A Saskatchewan Mountie, who lives with post-traumatic stress disorder (PTSD), wants other first responders to see it is an injury, not a death sentence.
Const. Ariane Muirhead is organizing a charity golf event this Saturday in Fort Qu’Appelle to raise awareness and money for first responders struggling with PTSD.
She was diagnosed with the illness in 2010, after responding to a particularly traumatic incident.
“I would describe it for myself almost like having a monster living inside your head,” Muirhead told CBC Morning Editionhost Stefani Langenegger.
“Sort of a monster inside there telling you you’re weak and pathetic, and you’re supposed to be out helping the public and you’re at home being paid to do nothing.”
The symptoms started in late 2012 with flashbacks, trouble sleeping and anger. That eventually led to alcohol and prescription morphine abuse.
“It got to a point where there were a few occasions where I was ready to end my life,” said Muirhead.
Her family, friends and colleagues noticed something was wrong before she did.
“I remember my mom saying, ‘Who are you? You’re not the same person you were a few years ago.'”
Finally, she approached the RCMP’s employee assistance program and described the guilt and grief she was experiencing over the incident to a member.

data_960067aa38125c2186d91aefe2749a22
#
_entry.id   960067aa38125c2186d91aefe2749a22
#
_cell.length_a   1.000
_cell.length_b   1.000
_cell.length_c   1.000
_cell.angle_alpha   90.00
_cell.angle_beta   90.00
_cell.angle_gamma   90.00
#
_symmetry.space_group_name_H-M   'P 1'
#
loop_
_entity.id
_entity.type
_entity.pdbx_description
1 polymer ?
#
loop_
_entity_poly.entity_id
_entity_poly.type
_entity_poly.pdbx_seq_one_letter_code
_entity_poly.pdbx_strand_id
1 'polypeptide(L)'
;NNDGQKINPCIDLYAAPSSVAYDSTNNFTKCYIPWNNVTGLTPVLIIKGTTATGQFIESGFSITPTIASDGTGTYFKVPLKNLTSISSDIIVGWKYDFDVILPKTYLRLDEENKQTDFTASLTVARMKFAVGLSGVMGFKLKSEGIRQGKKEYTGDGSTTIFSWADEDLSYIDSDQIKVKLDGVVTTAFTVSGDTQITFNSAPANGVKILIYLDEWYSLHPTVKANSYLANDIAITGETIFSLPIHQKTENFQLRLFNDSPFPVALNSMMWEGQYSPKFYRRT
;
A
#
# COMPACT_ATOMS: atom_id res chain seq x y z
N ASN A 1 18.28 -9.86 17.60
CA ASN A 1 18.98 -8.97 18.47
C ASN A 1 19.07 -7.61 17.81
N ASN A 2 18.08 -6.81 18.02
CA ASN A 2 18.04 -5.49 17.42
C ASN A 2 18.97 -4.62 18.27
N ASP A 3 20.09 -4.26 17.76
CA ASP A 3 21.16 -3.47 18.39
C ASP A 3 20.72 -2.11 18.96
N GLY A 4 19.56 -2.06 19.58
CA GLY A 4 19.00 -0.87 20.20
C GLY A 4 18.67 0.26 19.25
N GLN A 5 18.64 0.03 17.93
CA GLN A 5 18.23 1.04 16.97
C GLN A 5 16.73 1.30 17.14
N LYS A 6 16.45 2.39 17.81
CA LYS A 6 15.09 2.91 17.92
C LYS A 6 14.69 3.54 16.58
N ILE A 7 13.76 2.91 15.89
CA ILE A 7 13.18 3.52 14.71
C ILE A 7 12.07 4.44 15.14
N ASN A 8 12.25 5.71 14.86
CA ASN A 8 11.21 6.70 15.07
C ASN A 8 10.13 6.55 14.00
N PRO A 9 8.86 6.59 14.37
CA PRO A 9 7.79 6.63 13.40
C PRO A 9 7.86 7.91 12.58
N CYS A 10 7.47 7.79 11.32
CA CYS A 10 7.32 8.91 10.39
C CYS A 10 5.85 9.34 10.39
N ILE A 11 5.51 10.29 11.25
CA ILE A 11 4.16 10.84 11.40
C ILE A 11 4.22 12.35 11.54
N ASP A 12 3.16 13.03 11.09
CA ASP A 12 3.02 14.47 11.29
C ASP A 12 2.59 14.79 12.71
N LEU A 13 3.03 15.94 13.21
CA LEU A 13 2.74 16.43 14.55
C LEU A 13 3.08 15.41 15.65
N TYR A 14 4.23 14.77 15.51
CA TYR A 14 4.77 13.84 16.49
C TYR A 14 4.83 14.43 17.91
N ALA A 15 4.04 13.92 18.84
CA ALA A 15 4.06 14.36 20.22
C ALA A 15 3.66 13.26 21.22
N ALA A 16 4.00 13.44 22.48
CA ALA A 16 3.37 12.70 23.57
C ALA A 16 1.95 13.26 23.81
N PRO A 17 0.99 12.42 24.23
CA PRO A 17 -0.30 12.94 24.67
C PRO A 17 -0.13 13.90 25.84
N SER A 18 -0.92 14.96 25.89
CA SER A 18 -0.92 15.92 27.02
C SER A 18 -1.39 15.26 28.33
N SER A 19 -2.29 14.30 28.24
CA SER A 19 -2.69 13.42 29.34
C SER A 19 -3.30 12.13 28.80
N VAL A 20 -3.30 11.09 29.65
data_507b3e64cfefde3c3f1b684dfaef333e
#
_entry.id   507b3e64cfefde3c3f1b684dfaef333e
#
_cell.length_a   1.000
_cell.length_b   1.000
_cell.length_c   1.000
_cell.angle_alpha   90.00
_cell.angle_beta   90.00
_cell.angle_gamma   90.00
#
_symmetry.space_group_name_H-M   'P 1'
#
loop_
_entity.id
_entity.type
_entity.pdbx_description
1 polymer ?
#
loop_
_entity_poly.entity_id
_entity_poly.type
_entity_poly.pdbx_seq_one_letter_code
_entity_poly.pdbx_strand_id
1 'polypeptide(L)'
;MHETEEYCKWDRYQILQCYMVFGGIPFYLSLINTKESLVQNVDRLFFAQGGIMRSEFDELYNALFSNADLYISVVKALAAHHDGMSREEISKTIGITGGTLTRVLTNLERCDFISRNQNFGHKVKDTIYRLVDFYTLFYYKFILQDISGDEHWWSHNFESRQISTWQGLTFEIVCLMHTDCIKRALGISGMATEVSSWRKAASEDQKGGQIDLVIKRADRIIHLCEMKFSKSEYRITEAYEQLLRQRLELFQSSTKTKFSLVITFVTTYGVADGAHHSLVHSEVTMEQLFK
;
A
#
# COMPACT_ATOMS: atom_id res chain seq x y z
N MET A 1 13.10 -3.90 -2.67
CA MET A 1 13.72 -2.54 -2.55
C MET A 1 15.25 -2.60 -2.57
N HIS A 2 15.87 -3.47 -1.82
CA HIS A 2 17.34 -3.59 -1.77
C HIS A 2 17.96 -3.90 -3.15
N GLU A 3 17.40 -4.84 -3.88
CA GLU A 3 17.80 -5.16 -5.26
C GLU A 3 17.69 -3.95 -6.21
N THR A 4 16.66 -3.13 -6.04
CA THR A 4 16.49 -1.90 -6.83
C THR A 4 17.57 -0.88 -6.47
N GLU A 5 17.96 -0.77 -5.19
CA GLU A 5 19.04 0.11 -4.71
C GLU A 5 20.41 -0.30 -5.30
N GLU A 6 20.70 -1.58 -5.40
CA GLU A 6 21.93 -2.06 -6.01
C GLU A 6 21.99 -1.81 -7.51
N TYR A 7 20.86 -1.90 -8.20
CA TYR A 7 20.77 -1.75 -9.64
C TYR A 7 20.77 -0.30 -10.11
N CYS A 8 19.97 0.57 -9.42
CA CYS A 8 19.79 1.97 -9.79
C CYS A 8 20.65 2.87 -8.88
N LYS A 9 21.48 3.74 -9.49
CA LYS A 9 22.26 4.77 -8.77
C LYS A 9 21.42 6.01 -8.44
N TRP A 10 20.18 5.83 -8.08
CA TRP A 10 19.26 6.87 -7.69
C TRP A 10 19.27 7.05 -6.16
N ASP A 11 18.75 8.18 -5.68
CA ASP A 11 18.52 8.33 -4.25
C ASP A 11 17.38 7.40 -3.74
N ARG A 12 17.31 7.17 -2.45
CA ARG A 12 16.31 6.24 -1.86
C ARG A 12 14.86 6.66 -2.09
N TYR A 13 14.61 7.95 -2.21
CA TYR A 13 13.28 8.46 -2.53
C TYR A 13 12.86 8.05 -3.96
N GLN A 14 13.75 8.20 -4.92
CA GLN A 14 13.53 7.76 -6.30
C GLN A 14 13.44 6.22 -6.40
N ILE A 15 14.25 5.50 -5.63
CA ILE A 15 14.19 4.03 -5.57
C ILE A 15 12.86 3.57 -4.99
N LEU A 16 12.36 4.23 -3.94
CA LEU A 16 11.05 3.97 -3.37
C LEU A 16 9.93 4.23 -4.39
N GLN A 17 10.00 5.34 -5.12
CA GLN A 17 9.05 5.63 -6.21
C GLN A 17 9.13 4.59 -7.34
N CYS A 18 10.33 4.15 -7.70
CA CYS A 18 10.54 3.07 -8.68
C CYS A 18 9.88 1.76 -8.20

He referred her to a psychologist who diagnosed Muirhead with PTSD.
At first she was embarrassed to tell her supervisor and colleagues because of the stigma connected to mental illness, but she realized it was important that they knew.
Eventually, with help, Muirhead was able to get better.
“I will always have PTSD, but I now have the knowledge and the skills to be able to deal with a trigger — to be able to deal with something that causes some of those emotions and know that it’s okay.”
Raising awareness for first responders living with PTSD
Now she works to raise public awareness about the illness and the supports that are available to those living with it.
“I think we need people to understand — the public and the PTSD organizations — we need to let them know that this is something that can happen, that it is okay, that it is an injury, that you’re no different then someone who has been stabbed or hit by a car.”
She has organized a First Responder PTSD Awareness’ charity golf tournament at Echo Ridge golf course this Saturday.
Representatives of the military, navy, RCMP, EMS and the Fort Qu’Appelle fire department who have PTSD will be there to speak about their experiences.
Members of the public, who are not golfing, are also invited to attend the event and join in on the conversation.
“The 100 per cent goal? [I] do not want to see anymore first responders lose their lives to this illness— an injury that is very treatable.”